[Smt-talk] Readings

Mark.AnsonCartwright at qc.cuny.edu Mark.AnsonCartwright at qc.cuny.edu
Thu Dec 8 06:16:23 PST 2011

Dear Prof. Väisälä and member of the list:

The combative stance in Dreyfus's Chapter 6 ("Figments of the Organicist 
Imagination") is regrettable. But that, and other weaknesses of his book, 
should not stand in the way of recommendations about what theory 
students--even ones relatively new to the field--might explore in a 
master's seminar.

Scholars of every stripe--theorists, musicologists, linguists, literary 
critics, and so on--should encourage their students to attack problems 
from various angles, and from various disciplines, even if the work they 
read is flawed in some way. (Isn't everybody's work flawed?)

Dreyfus is not perfect, nor should we expect him to be. We examine others' 
attempts (and failures, and partial successes), so that we might assess 
our own capacity to think anew about how music works.

I hope to see continued engagement with these issues in the virtual 
"pages" of this forum. 


Mark Anson-Cartwright
Aaron Copland School of Music
Queens College, CUNY

Mark.AnsonCartwright at qc.cuny.edu

Olli Väisälä <ovaisala at siba.fi> 
12/08/2011 08:36 AM

Mark.AnsonCartwright at qc.cuny.edu
smt-talk at lists.societymusictheory.org
Re: [Smt-talk] Readings

Mark Anson-Cartwright wrote

I'd like to recommend a publication that would most readily be  called a 
work of historical musicology, one that engages with  theory in a 
compelling way, namely, Laurence Dreyfus's _Bach and  the Patterns of 
Invention_ (Harvard University Press, 1996). The  first chapter, in 
particular--"What Is an Invention?"--should be  essential reading for any 
student doing analytical work on Bach.

I would like to add that, apart from its merits, Dreyfus's book offers an 
illustrative negative example of a kind of one-sidedness that often mars 
musical discussion. I am referring to authors who, arguing for the musical 
aspect they are concerned with, combine such arguments with the 
unjustified dismissal of  complementary  aspects, which may lie outside 
their expertise. Such arguments seem to manifest excessive confidence that 
their limited purview matches the multidimensional richness of music such 
as Bach's.

Dreyfus's book is characterized by the strong antagonism he sees between 
his  "mechanist" approach and the "organicist" Schenkerian approach and by 
 the concomitant attempts to downplay the significance of harmony and 
voice-leading. While this tendency is most clearly evident in his explicit 
anti-Schenkerian essay in chapter 6, its symptoms are already evident in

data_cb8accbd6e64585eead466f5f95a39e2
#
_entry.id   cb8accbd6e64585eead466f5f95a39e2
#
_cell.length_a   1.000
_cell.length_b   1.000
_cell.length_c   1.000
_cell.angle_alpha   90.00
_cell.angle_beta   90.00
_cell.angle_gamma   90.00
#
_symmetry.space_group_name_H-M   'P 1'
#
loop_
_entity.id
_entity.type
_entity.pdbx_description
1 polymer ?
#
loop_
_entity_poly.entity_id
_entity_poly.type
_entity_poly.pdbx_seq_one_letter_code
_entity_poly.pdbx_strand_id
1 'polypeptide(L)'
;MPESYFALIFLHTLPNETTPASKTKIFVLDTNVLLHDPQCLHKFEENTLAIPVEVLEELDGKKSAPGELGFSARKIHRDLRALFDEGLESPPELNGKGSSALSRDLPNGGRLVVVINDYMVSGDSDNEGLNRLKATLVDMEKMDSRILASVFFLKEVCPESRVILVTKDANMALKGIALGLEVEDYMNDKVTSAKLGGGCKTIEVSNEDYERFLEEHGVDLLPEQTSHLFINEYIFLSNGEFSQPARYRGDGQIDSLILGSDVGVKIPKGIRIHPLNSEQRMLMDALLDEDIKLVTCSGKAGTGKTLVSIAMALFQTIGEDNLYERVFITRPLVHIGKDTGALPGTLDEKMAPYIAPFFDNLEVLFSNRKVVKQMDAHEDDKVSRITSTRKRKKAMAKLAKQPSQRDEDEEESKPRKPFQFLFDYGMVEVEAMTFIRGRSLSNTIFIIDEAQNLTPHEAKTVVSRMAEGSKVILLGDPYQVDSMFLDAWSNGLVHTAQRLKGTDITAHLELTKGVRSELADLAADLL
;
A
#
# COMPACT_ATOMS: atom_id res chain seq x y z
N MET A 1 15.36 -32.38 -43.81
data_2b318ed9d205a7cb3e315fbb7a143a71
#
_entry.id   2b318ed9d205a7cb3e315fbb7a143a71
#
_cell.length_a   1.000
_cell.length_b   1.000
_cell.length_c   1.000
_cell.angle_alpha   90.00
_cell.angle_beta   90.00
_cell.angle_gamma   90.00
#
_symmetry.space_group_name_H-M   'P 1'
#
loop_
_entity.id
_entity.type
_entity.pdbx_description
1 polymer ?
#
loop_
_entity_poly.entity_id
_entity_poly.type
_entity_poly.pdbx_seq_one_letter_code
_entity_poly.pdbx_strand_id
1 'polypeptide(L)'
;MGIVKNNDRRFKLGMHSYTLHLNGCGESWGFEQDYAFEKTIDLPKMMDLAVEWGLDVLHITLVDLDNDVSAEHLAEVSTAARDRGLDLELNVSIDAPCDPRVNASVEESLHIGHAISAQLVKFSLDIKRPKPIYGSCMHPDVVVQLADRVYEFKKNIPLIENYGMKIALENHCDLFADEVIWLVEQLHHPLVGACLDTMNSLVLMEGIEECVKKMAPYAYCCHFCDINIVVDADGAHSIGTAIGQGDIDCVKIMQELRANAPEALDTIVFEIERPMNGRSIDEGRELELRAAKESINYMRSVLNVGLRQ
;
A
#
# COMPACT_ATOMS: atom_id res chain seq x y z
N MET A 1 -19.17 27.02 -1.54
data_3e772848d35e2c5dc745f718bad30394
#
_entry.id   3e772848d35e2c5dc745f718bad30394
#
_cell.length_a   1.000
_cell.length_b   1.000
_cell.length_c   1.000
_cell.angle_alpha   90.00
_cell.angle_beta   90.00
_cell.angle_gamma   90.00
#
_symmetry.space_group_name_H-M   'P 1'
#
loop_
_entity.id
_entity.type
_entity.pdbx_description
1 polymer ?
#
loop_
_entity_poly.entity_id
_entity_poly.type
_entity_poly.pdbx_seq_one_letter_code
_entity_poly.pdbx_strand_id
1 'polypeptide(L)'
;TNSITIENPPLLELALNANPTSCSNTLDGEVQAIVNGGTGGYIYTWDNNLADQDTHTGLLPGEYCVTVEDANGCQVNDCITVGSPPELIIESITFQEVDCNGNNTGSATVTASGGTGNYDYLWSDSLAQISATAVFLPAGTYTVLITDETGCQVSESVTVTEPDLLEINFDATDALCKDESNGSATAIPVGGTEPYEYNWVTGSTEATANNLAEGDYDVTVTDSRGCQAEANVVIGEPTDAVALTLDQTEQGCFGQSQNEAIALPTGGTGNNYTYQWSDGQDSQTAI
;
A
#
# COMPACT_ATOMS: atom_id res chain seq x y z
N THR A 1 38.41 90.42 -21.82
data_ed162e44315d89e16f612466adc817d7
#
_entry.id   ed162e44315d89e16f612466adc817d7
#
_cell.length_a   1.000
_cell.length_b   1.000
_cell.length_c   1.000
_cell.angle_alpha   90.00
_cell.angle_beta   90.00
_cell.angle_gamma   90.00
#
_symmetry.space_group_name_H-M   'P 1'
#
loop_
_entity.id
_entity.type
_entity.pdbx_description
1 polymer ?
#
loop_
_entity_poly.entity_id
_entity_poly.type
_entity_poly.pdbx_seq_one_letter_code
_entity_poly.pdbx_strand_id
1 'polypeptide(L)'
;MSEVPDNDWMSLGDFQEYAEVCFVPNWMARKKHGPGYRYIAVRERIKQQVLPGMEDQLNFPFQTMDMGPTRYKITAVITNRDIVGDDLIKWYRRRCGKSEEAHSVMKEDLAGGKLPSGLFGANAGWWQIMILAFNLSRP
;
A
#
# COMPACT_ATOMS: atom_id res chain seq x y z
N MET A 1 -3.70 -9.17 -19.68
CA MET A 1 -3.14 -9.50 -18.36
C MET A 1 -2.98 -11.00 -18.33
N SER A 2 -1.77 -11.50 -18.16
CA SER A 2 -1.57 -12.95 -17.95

chapter 1.

In ch. 6, Dreyfus argues against the Urlinie concept on the basis  that it 
"seems counterintuitive to imagine that the work that went into the 
invertible permutations was not *the primary* motor behind the deepest 
structure of the  piece [C-minor Fugue from WTC I]" (p. 178, my emphasis). 
This is one of several passages in which Dreyfus seems to fail to consider 
the possibility that  "mechanist" and "organicist" viewpoints might offer 
complementary  illumination for Bach's art (a consideration I think is 
extremely pertinent for its nature). Dreyfus's argument is a bit similar 
as if we tried to dismiss the significance of syntactic construction in a 
poem by arguing that the work that went into the rhyme scheme is 

Chapter 1 includes similar more or less unfruitful attempts to determine 
whether "mechanist" or voice-leading considerations are *primary* for each 
compositional decision. Discussing C-major Invention, Dreyfus explains (p. 
14) that "the adjustments in the treble in m. 8 therefore resulted neither 
from artistic whimsy nor from a desire for variation but from a need to 
replace the result of a faulty transformation." Leaving aside that his 
preceding discussion about this "mechanist" explanation is itself hard to 
make sense of, I would question whether we should, in general, assume that 
each of Bach's compositional solutions "results from" from a single 
factor. Rather, they tend to fulfill several functions at once, and this 
is essential to his contrapuntal genius. While the adjustment in question 
? the transpositional level of the thematic figure at the latter half of 
m. 8 ? may improve local verticalities (Dreyfus's explanation), it also 
enabled Bach to build a stepwise ascending voice-leading progression 
(G?A?B?C?D) towards the ^2 (albeit, not the Urlinie ^2), in parallel with 
the opening C?D?E ascent towards the ^3.

There are also several details in Dreyfus's book that suggest that his 
attempts to downplay the significance harmony and voice leading may 
partially stem from his defective command of these aspects. For example, 
his Example 1.3 (p. 16) includes a reduction in which the beginning D of 
the left-hand statement of the theme figure in m. 5 is reduced out and the 
passing E shown instead, despite the significance of the D as the root of 
the V7/V and despite the lucid parallelism and registral connection 
between this statement and the one that establishes the tonic in m. 1.

Olli Väisälä
Sibelius Academy
ovaisala at siba.fi

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